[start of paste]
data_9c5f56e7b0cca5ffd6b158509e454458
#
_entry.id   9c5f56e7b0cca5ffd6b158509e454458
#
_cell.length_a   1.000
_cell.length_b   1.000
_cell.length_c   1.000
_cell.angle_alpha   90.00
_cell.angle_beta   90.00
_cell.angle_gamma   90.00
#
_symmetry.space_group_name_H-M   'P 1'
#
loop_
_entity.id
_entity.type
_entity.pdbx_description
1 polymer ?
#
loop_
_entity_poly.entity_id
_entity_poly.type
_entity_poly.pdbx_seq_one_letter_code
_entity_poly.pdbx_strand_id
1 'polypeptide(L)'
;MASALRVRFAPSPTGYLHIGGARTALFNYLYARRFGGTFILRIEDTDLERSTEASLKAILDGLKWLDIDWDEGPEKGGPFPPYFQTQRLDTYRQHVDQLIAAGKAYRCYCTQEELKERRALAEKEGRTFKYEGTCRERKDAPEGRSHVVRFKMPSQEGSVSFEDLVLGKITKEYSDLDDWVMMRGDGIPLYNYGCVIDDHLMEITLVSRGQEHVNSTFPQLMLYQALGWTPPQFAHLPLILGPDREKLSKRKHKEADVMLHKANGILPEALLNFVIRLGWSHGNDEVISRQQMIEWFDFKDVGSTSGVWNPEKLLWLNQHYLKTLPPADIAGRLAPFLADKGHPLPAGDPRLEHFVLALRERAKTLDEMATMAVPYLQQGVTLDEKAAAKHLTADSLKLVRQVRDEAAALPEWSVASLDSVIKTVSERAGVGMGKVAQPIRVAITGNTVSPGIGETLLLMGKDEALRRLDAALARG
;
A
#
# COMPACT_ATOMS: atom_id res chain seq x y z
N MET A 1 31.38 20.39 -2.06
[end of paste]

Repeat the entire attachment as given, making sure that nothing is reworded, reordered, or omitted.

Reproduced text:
data_9c5f56e7b0cca5ffd6b158509e454458
#
_entry.id   9c5f56e7b0cca5ffd6b158509e454458
#
_cell.length_a   1.000
_cell.length_b   1.000
_cell.length_c   1.000
_cell.angle_alpha   90.00
_cell.angle_beta   90.00
_cell.angle_gamma   90.00
#
_symmetry.space_group_name_H-M   'P 1'
#
loop_
_entity.id
_entity.type
_entity.pdbx_description
1 polymer ?
#
loop_
_entity_poly.entity_id
_entity_poly.type
_entity_poly.pdbx_seq_one_letter_code
_entity_poly.pdbx_strand_id
1 'polypeptide(L)'
;MASALRVRFAPSPTGYLHIGGARTALFNYLYARRFGGTFILRIEDTDLERSTEASLKAILDGLKWLDIDWDEGPEKGGPFPPYFQTQRLDTYRQHVDQLIAAGKAYRCYCTQEELKERRALAEKEGRTFKYEGTCRERKDAPEGRSHVVRFKMPSQEGSVSFEDLVLGKITKEYSDLDDWVMMRGDGIPLYNYGCVIDDHLMEITLVSRGQEHVNSTFPQLMLYQALGWTPPQFAHLPLILGPDREKLSKRKHKEADVMLHKANGILPEALLNFVIRLGWSHGNDEVISRQQMIEWFDFKDVGSTSGVWNPEKLLWLNQHYLKTLPPADIAGRLAPFLADKGHPLPAGDPRLEHFVLALRERAKTLDEMATMAVPYLQQGVTLDEKAAAKHLTADSLKLVRQVRDEAAALPEWSVASLDSVIKTVSERAGVGMGKVAQPIRVAITGNTVSPGIGETLLLMGKDEALRRLDAALARG
;
A
#
# COMPACT_ATOMS: atom_id res chain seq x y z
N MET A 1 31.38 20.39 -2.06